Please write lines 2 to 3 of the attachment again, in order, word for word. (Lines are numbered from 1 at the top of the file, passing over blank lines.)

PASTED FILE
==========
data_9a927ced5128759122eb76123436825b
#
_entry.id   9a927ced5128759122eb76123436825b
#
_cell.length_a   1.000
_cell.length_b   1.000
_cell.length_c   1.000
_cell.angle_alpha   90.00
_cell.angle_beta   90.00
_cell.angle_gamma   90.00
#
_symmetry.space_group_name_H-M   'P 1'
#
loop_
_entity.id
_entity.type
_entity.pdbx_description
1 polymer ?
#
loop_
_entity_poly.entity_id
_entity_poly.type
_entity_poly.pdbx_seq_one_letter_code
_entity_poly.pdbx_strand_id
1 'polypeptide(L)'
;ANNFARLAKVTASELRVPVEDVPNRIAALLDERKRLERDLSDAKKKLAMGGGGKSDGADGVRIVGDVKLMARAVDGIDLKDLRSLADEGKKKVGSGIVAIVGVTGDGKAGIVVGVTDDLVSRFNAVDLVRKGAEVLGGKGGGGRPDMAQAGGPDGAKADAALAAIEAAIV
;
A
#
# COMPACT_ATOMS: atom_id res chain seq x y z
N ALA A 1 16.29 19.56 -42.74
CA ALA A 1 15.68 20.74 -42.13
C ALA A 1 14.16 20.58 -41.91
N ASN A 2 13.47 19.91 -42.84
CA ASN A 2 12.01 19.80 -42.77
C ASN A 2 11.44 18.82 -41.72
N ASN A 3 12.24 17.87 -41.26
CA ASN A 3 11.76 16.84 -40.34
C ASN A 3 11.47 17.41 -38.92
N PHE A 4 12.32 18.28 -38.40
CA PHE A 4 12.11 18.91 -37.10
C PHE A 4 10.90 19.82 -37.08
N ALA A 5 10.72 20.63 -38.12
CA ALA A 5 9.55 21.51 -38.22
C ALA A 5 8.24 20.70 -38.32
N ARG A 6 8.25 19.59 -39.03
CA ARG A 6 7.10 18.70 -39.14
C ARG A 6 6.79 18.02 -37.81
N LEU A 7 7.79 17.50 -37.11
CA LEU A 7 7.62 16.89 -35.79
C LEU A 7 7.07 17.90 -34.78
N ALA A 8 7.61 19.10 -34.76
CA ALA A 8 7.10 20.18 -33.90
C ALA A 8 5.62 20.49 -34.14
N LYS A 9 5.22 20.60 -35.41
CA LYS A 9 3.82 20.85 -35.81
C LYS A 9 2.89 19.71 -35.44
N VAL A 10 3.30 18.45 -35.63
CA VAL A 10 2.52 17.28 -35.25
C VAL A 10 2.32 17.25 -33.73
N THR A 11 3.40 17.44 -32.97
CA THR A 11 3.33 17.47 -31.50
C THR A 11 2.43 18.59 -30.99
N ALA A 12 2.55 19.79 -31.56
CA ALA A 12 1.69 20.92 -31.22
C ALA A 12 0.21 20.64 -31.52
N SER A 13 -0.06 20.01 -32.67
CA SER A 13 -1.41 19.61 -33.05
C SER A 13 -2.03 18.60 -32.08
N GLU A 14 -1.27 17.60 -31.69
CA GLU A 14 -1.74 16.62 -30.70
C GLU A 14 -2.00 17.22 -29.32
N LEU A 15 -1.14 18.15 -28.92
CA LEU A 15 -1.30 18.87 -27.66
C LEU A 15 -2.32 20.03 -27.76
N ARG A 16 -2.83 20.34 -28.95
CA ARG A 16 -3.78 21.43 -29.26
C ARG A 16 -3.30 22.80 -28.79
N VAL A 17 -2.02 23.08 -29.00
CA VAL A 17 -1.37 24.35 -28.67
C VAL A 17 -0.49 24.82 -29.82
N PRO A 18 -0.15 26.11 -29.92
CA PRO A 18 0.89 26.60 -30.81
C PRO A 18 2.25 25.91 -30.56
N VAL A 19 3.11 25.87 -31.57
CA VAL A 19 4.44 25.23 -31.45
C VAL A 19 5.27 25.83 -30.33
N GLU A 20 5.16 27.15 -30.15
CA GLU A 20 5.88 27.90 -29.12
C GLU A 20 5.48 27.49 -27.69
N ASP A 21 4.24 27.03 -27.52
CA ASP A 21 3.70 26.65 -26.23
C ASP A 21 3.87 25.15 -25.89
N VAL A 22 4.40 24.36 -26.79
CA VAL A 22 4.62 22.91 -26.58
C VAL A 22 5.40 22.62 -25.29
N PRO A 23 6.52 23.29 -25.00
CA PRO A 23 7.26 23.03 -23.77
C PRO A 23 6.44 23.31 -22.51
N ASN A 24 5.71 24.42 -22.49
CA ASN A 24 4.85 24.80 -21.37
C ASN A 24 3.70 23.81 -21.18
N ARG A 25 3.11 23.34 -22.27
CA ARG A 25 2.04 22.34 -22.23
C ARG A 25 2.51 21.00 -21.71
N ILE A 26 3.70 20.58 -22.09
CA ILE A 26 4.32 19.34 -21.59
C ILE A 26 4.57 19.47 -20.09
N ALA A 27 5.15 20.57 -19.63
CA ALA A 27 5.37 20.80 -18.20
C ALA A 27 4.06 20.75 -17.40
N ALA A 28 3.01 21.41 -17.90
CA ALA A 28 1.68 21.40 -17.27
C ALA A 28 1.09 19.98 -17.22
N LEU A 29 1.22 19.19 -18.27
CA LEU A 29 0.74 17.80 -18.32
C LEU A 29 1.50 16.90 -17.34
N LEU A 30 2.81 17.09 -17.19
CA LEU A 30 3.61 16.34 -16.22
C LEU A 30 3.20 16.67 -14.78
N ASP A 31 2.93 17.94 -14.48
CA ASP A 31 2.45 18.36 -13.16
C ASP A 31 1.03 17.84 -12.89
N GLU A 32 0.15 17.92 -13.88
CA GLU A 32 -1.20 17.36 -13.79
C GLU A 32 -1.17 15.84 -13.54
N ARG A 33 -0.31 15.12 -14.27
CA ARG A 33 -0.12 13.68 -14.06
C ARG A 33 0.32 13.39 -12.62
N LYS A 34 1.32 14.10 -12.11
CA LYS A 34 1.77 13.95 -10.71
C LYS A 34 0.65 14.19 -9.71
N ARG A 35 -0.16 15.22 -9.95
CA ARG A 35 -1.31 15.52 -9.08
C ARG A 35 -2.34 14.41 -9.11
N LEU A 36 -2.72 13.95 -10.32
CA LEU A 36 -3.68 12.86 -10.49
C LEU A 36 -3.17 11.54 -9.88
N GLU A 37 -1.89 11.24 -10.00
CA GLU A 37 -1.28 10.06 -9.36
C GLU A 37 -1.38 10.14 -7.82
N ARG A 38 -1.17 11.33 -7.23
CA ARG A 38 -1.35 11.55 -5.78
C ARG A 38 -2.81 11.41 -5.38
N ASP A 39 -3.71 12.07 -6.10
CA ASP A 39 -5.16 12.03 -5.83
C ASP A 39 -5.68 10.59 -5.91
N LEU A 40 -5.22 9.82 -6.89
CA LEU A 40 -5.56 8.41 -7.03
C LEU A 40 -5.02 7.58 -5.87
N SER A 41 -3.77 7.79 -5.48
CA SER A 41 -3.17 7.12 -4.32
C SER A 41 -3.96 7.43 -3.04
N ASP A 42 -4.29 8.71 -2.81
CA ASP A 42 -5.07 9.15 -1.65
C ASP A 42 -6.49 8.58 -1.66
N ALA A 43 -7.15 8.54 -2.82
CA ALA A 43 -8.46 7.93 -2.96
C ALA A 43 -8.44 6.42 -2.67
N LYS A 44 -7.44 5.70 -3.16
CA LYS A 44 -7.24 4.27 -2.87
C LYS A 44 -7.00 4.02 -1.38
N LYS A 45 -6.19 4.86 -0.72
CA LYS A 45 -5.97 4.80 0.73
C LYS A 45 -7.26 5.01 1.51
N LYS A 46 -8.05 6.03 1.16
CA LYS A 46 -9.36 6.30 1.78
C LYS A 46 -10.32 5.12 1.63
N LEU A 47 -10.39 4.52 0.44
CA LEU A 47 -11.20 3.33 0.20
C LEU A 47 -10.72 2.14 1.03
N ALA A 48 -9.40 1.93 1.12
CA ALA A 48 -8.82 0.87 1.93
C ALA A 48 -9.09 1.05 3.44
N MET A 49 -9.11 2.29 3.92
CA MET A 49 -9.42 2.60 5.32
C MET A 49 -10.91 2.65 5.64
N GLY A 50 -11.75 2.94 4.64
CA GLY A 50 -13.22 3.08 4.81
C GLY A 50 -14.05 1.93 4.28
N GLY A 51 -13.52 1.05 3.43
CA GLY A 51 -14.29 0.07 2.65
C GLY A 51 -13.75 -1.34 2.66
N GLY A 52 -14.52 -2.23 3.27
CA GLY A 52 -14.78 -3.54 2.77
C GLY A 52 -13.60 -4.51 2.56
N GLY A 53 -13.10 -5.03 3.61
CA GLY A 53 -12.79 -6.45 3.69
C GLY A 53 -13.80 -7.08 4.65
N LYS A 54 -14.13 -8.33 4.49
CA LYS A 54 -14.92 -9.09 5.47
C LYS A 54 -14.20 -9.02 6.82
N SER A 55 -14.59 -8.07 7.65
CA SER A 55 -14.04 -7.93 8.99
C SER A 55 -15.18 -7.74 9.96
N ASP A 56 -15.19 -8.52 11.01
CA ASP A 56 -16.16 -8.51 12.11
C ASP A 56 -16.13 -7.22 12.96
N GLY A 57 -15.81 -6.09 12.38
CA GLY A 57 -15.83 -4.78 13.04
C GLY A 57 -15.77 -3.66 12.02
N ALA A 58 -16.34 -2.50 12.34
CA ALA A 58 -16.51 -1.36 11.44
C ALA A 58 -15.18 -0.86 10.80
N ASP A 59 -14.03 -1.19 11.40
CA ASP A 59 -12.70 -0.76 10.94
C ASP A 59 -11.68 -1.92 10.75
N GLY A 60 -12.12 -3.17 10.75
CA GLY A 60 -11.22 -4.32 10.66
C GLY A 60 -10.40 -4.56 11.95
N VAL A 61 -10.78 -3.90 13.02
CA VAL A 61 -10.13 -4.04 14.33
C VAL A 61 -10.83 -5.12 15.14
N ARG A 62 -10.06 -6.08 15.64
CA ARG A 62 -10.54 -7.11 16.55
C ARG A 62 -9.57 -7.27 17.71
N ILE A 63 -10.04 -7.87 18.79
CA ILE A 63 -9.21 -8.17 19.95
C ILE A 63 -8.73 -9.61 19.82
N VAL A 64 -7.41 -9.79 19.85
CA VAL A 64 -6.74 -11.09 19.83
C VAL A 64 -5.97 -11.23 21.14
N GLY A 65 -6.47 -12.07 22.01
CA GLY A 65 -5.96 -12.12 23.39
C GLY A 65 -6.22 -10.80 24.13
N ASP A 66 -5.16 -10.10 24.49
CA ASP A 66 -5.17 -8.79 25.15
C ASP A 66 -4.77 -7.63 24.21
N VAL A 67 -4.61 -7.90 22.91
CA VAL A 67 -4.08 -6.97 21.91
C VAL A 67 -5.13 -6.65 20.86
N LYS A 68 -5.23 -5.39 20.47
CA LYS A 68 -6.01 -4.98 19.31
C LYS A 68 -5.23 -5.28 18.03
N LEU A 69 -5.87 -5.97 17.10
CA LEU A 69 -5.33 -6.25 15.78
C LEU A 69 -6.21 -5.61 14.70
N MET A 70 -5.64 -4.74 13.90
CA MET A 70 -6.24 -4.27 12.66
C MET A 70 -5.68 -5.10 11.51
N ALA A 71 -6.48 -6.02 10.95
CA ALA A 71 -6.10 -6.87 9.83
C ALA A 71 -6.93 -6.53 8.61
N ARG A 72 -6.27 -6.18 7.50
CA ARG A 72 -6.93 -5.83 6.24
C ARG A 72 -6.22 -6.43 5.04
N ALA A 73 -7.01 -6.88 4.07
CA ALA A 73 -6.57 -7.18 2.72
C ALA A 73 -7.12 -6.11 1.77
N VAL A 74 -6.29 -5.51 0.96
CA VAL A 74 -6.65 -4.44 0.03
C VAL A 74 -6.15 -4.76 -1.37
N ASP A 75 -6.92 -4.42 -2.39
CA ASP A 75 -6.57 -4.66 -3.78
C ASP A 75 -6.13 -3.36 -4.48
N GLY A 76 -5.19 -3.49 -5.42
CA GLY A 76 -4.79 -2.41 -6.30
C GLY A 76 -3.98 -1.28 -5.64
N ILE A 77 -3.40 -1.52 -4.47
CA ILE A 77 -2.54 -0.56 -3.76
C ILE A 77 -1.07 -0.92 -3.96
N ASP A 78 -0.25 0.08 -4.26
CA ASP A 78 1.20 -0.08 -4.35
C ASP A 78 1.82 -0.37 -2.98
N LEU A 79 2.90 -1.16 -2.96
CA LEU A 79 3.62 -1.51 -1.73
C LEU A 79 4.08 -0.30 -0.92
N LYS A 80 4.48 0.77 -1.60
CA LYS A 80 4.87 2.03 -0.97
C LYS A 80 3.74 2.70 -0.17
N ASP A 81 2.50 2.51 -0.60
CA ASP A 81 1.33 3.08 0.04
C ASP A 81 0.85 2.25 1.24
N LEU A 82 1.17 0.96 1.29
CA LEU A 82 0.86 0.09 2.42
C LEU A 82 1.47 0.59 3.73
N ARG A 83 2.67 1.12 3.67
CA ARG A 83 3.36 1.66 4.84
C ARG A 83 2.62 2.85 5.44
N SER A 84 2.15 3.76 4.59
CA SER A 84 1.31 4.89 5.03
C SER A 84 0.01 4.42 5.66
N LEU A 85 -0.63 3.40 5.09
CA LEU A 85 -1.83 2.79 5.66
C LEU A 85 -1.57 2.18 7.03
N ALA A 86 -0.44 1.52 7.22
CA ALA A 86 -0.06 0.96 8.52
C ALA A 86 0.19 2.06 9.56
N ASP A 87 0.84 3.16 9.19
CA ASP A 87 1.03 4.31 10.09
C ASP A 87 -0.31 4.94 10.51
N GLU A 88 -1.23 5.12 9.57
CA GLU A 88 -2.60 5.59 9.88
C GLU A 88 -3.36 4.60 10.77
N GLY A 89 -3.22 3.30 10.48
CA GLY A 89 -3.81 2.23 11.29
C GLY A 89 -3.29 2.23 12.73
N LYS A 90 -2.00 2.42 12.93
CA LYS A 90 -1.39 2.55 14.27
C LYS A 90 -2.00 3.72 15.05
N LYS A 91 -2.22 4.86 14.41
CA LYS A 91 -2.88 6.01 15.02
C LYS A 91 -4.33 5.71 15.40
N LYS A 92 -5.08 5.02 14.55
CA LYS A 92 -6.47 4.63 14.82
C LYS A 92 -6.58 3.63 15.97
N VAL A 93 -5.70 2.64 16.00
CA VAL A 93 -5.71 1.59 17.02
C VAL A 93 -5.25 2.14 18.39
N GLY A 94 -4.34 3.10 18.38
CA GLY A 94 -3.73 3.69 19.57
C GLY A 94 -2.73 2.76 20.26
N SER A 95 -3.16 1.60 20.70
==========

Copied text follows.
#
_entry.id   9a927ced5128759122eb76123436825b